Full details of the PCRE options are given in the pcreapi documentation.

   Finding all matches in a string

       Searching  for  all possible matches within each subject string can be requested by the /g
       or /G modifier. After finding a match, PCRE is called again to search the remainder of the
       subject	string.  The difference between /g and /G is that the former uses the startoffset
       argument to pcre[16|32]_exec() to start searching at a new point within the entire  string
       (which is in effect what Perl does), whereas the latter passes over a shortened substring.
       This makes a difference to the matching process if the pattern begins  with  a  lookbehind
       assertion (including \b or \B).

       If any call to pcre[16|32]_exec() in a /g or /G sequence matches an empty string, the next
       call is done with the PCRE_NOTEMPTY_ATSTART and PCRE_ANCHORED flags set in order to search
       for  another,  non-empty,  match  at the same point. If this second match fails, the start
       offset is advanced, and the normal match is retried. This imitates the  way  Perl  handles
       such  cases when using the /g modifier or the split() function. Normally, the start offset
       is advanced by one character, but if the newline convention recognizes CRLF as a  newline,
       and the current character is CR followed by LF, an advance of two is used.

   Other modifiers

       There are yet more modifiers for controlling the way pcretest operates.

       The  /+ modifier requests that as well as outputting the substring that matched the entire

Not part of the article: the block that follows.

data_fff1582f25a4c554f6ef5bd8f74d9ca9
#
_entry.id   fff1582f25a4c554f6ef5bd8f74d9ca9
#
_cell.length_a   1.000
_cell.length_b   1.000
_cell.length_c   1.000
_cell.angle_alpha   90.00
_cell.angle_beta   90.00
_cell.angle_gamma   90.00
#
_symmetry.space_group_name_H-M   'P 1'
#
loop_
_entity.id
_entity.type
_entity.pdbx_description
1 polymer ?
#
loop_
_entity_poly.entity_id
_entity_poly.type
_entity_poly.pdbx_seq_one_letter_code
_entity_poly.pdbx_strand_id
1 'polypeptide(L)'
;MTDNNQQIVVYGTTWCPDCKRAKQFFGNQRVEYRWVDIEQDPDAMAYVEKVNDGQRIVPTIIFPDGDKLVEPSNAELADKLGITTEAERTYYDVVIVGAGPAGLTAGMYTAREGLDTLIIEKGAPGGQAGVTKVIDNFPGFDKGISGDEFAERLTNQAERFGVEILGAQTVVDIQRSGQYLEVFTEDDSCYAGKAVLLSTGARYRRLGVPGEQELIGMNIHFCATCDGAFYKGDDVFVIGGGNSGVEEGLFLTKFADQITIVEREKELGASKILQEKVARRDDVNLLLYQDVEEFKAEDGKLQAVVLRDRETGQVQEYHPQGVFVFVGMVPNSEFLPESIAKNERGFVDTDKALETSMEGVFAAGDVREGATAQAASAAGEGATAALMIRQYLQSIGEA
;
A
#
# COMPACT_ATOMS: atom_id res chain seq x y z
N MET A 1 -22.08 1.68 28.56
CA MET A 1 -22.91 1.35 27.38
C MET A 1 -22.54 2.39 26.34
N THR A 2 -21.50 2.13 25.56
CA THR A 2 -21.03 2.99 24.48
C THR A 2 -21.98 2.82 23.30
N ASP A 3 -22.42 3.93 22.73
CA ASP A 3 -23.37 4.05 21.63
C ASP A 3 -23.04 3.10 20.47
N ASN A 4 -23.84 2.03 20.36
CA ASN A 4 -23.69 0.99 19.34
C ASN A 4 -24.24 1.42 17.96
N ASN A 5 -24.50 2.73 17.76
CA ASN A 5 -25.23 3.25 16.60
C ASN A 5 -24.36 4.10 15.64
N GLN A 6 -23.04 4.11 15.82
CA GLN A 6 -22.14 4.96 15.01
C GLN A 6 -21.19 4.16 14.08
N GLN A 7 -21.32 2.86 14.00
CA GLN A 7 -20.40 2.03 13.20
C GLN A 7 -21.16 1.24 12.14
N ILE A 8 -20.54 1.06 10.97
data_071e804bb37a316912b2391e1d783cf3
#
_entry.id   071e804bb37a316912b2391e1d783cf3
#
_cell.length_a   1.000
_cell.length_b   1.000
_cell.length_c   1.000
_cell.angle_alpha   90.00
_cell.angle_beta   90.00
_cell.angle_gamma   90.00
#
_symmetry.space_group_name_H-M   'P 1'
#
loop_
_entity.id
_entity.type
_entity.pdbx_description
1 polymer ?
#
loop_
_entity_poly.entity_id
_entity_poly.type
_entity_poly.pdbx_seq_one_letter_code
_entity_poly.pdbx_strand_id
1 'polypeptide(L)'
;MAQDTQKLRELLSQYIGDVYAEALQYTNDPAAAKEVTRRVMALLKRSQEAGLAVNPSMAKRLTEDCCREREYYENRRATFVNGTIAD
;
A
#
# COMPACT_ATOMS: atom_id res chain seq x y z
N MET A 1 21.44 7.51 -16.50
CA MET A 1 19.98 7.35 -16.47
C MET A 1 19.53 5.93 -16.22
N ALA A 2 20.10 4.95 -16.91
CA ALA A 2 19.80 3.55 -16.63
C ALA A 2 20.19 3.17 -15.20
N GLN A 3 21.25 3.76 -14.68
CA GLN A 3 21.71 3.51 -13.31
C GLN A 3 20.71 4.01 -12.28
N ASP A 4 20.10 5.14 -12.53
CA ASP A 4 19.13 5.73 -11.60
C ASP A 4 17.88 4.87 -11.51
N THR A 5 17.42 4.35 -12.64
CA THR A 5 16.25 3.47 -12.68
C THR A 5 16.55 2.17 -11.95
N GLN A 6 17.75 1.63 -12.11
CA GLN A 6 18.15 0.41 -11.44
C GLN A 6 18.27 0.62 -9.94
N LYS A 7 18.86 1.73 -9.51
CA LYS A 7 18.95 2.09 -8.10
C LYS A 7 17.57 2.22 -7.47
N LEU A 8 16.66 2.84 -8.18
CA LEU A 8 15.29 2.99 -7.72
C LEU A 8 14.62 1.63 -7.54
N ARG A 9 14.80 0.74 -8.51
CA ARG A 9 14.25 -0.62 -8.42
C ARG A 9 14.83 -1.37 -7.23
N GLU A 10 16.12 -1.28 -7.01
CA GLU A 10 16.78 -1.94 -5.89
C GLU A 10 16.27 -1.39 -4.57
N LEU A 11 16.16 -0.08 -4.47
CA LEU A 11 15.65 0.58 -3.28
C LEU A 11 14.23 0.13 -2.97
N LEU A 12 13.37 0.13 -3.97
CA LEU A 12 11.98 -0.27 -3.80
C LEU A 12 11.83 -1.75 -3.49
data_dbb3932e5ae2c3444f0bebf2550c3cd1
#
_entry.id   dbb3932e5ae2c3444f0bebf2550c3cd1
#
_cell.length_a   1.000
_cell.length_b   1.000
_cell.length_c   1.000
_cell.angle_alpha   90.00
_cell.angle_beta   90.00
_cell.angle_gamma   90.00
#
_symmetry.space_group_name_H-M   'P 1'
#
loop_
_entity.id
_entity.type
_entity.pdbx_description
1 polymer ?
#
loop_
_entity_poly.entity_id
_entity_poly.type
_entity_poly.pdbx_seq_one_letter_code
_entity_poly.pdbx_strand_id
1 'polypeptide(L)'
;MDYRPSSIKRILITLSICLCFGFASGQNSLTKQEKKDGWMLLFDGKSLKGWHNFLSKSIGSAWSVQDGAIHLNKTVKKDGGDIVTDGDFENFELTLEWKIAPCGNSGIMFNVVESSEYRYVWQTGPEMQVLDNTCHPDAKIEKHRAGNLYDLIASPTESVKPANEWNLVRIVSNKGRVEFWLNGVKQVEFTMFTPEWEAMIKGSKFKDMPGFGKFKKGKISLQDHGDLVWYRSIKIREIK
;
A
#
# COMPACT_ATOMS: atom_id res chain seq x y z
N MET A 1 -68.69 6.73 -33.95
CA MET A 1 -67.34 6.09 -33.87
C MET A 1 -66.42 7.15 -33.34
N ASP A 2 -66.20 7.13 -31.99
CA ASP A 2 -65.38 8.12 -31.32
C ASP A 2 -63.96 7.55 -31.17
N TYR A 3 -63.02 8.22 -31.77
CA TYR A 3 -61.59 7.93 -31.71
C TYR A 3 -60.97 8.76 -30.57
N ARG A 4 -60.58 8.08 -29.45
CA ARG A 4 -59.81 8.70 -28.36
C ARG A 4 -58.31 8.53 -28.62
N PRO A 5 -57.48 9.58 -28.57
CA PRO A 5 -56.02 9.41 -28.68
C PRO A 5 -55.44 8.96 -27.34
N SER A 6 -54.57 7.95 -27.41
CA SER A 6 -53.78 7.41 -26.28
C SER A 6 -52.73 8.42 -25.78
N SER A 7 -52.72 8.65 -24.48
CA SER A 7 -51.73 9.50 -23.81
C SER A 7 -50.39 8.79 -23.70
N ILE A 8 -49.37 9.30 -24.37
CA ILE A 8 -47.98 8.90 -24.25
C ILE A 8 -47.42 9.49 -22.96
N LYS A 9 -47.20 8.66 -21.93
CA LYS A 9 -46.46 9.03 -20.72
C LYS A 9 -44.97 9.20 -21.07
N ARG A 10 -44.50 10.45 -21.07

pattern, pcretest should in addition output the remainder of the subject string.  This  is
       useful  for tests where the subject contains multiple copies of the same substring. If the
       + modifier appears twice, the same action is taken for captured substrings. In  each  case
       the  remainder is output on the following line with a plus character following the capture
       number. Note that this modifier must not immediately follow the /S  modifier  because  /S+
       and /S++ have other meanings.

       The  /=	modifier requests that the values of all potential captured parentheses be output
       after a match. By default, only those up to the highest one actually used in the match are
       output  (corresponding  to the return code from pcre[16|32]_exec()). Values in the offsets
       vector corresponding to higher numbers should be set  to  -1,  and  these  are  output  as
       "<unset>". This modifier gives a way of checking that this is happening.

       The  /B modifier is a debugging feature. It requests that pcretest output a representation
       of the compiled code after compilation. Normally this information contains length and off-
       set  values;  however,  if  /Z is also present, this data is replaced by spaces. This is a